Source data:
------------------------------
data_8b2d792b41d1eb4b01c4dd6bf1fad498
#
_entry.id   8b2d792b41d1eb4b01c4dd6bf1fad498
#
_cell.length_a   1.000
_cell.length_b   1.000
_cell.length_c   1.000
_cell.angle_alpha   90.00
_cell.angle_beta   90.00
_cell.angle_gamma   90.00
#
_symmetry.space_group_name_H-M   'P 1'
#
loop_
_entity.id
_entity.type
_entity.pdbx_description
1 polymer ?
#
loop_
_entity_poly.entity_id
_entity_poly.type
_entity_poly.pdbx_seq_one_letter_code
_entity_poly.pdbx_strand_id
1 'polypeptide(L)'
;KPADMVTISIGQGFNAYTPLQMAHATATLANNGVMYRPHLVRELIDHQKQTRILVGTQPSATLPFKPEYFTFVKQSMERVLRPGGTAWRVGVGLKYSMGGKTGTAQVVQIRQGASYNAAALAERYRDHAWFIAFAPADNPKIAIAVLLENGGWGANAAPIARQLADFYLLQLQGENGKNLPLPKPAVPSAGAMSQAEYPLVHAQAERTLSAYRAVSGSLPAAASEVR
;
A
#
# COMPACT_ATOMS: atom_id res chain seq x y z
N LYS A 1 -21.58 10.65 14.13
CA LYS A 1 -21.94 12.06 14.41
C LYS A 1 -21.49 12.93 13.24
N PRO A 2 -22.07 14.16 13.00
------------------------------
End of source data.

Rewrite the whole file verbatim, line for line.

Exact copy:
data_8b2d792b41d1eb4b01c4dd6bf1fad498
#
_entry.id   8b2d792b41d1eb4b01c4dd6bf1fad498
#
_cell.length_a   1.000
_cell.length_b   1.000
_cell.length_c   1.000
_cell.angle_alpha   90.00
_cell.angle_beta   90.00
_cell.angle_gamma   90.00
#
_symmetry.space_group_name_H-M   'P 1'
#
loop_
_entity.id
_entity.type
_entity.pdbx_description
1 polymer ?
#
loop_
_entity_poly.entity_id
_entity_poly.type
_entity_poly.pdbx_seq_one_letter_code
_entity_poly.pdbx_strand_id
1 'polypeptide(L)'
;KPADMVTISIGQGFNAYTPLQMAHATATLANNGVMYRPHLVRELIDHQKQTRILVGTQPSATLPFKPEYFTFVKQSMERVLRPGGTAWRVGVGLKYSMGGKTGTAQVVQIRQGASYNAAALAERYRDHAWFIAFAPADNPKIAIAVLLENGGWGANAAPIARQLADFYLLQLQGENGKNLPLPKPAVPSAGAMSQAEYPLVHAQAERTLSAYRAVSGSLPAAASEVR
;
A
#
# COMPACT_ATOMS: atom_id res chain seq x y z
N LYS A 1 -21.58 10.65 14.13
CA LYS A 1 -21.94 12.06 14.41
C LYS A 1 -21.49 12.93 13.24
N PRO A 2 -22.07 14.16 13.00